The financial management of the town’s beleaguered Water Department drew close scrutiny Monday night from just over 100 residents who attended Town Meeting.
Residents voted 98 to 7 to pay a $15,875 fine to the state Department of Environmental Protection, which penalized Rowley after two former Water Department workers admitted to butchering deer at a town pumping station.
Voters also approved spending $10,000 to develop a manual of operating procedures for the department to ensure protection of the public’s drinking water, and $6,000 on safety improvements such as purchasing new locks for the town’s three pumping stations. Both improvements are also required under the state settlement over the deer incident, officials said.
The three spending items were voted on in a Special Town Meeting, called to address financial matters for the current fiscal year before the annual meeting convened in the gymnasium of Pine Grove Elementary School.
One resident asked why the town was not seeking reimbursement from the two former workers, whose actions triggered the state fine.
“We should negotiate some sort of deal with these guys, because it’s really outrageous,” said Amy Treseler, who identified herself as a lawyer.
Robert Snow, chairman of the Board of Selectmen, said the town has not ruled out seeking restitution.
“Everything is on the table,” said Snow, who called the deer-butchering incident “atrocious.’’ He said the board is continuing to review the matter.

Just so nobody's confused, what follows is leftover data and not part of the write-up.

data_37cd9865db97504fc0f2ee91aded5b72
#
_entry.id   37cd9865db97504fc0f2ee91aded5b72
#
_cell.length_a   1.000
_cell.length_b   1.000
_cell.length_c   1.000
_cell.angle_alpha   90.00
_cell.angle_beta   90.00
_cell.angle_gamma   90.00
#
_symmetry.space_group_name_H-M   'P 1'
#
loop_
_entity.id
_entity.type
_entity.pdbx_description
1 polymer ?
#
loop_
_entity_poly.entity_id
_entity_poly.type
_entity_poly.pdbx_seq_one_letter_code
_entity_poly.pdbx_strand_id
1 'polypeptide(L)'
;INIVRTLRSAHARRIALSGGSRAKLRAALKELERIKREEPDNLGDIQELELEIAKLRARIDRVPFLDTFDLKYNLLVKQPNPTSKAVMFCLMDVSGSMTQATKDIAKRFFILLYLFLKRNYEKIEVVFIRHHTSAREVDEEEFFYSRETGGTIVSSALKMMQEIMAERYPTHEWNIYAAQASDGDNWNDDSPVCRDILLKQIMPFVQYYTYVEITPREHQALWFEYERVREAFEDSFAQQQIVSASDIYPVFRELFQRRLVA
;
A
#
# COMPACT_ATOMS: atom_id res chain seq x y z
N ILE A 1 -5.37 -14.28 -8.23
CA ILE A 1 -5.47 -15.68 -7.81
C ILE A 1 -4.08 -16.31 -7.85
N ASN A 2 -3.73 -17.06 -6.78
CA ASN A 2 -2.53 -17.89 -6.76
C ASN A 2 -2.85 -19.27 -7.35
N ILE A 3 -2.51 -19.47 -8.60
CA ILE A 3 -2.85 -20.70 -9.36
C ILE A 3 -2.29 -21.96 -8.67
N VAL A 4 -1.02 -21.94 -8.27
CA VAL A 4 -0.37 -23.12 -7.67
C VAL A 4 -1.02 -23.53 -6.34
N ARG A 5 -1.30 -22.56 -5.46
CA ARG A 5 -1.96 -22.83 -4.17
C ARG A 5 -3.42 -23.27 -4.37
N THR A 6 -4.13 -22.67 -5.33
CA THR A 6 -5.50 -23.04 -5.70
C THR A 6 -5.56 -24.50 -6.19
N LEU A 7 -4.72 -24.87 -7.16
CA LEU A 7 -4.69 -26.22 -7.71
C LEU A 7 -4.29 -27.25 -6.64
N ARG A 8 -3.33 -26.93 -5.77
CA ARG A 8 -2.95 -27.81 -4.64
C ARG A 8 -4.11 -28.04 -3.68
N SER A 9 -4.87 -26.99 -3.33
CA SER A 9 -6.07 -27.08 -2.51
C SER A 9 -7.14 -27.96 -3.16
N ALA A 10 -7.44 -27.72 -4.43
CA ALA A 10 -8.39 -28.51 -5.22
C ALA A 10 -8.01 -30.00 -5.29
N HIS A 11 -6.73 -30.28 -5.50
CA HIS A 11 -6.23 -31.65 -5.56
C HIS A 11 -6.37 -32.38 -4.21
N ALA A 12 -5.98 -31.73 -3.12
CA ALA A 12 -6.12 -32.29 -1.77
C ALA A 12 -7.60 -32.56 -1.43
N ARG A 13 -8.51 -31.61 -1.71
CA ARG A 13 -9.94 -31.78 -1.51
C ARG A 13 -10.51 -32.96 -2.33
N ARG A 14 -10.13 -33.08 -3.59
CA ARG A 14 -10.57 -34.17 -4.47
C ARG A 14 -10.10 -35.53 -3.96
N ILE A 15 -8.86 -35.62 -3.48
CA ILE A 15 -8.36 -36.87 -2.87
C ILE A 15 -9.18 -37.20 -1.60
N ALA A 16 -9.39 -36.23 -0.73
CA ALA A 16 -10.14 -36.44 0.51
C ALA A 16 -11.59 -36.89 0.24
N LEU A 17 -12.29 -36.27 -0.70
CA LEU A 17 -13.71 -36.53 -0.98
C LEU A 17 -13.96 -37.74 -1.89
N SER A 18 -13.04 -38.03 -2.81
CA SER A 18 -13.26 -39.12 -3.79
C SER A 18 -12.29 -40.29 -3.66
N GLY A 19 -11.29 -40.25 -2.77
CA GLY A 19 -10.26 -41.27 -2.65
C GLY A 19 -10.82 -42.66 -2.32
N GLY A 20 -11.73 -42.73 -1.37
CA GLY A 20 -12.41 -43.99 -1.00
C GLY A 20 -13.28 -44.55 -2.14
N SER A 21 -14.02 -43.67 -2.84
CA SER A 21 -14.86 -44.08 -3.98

The two workers, Jason Kneeland and Jason Masse, were the town’s top two water pump plant operators. They admitted to butchering three deer at a town pump station on Boxford Road in late November. The two have since resigned from their jobs.
State environmental police charged both Kneeland and Masse with three counts of violating state deer tagging laws. They entered pleas of not guilty during their arraignment April 23 in Newburyport District Court, and are due in court on May 20 for a pretrial hearing, according to the court clerk’s office.
After the town reported the deer-butchering, the state Department of Environmental Protection ordered the pumping station shut down while tests were done to see if there was any risk to the public drinking water supply.
After tests showed the water was not contaminated, the well was put back in operation last month, said Joe Ferson, a spokesman for the agency.
The state fined the town $25,875, but agreed to suspend $10,000 if the town complied immediately with steps to improve Water Department operations.
Ferson confirmed on Monday that the town is complying with the state’s order.
The selectmen and water commissioners formed a panel to review spending and operations of the department. Separately, the town was already under order by the state to build a $12 million treatment plant to improve water quality.
Snow, who noted the plant is due to start operating this year, tried to assure residents that selectmen are closely monitoring the Water Department.
“We are watching everything that [happens] in that department,” he said.
Still, one resident questioned why the town’s water superintendent, John Rezza, is due to get a pay raise on July 1, when his salary will increase from $64,126 to $75,538, according to the warrant.
“I just want to understand, why the superintendent is getting a [nearly] $12,000 raise . . . with all the problems there have been in the Water Department,” said resident Linda Cook.
David Petersen,a member of the town’s personnel board, said the salary increase is part of a broader effort to put Rowley’s employee salaries on a par with area communities. A salary survey conducted last year for the town showed the average salary for a water superintendent in communities similar to Rowley is $74,802, he said.
“We don’t evaluate performances,” Petersen said. “We evaluate job description, and what the position requires for education and training. It has nothing to do with how a person performs.”Kathy McCabe can be reached at firstname.lastname@example.org. Follow her on Twitter @Globe